LNP has too many members on committees: Hopper
BUOYED by a new leader and LNP defector Ray Hopper, Katter's Australian Party launched two separate attacks on the government on Thursday.
Mr Hopper accused the LNP Government of having too many members on parliamentary committees, a tactic he said was to keep them from growing dissatisfied with the party.
Leader of the House Ray Stevens dismissed the allegations saying no changes were necessary at the last sitting because there was fewer than 14 non-government MPs.
Changes must now be made since three members defected from the LNP, two of whom have become independents.
Mr Stevens said because changes must go through Legislative Assembly, no adjustments could now be made until the new year.
The second attack was less direct, with Mr Hopper flagging he would ask Queensland Governor Penelope Wensley AC to not formalise new legislation designed to keep the KAP in the political wilderness.
Deputy Premier Jeff Seeney introduced the amendments which meant party status was based solely on election results, meaning the KAP would not qualify if it scored extra seats through defections.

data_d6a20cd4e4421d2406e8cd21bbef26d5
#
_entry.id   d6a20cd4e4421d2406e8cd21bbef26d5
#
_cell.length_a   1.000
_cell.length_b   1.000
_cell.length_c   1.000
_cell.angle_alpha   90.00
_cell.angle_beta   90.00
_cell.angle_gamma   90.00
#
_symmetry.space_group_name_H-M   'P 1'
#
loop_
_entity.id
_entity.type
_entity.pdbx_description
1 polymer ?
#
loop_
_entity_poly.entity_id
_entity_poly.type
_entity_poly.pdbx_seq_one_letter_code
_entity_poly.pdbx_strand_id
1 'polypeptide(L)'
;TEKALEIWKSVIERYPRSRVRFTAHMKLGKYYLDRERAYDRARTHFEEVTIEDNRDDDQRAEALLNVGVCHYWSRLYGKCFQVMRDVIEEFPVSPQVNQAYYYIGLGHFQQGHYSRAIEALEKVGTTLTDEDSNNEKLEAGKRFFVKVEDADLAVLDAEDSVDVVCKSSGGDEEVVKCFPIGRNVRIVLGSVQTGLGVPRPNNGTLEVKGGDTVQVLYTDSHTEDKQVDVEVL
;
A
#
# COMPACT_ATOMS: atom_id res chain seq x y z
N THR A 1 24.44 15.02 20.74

The change will deprive the party of $40,000 in extra funding.
Mr Hopper said he and KAP's two other sitting members Rob Katter and Shane Knuth had written to Governor Wensley to ask for an intervention.
"This is a very dangerous situation," Mr Hopper said.
"We have a government with a massive majority using its absolute power to remove rights obtained under the law from its political opposition.
"The Queensland Governor has previously refused to give assent to a Bill passed by the Parliament so this situation is not without precedent."
The Bill was passed with the support of the Labor Party.
The governor, however, appeared unmoved.
Her office responded to inquiries from APN by saying it was not something for the Office of the Governor to comment on.
Deputy Premier Jeff Seeney said he was disappointed the Katter Party would drag the Governor into what he described as an "opportunistic grab for money".
Each of the three who defected from the LNP said their decisions were made in the interests of their electorates.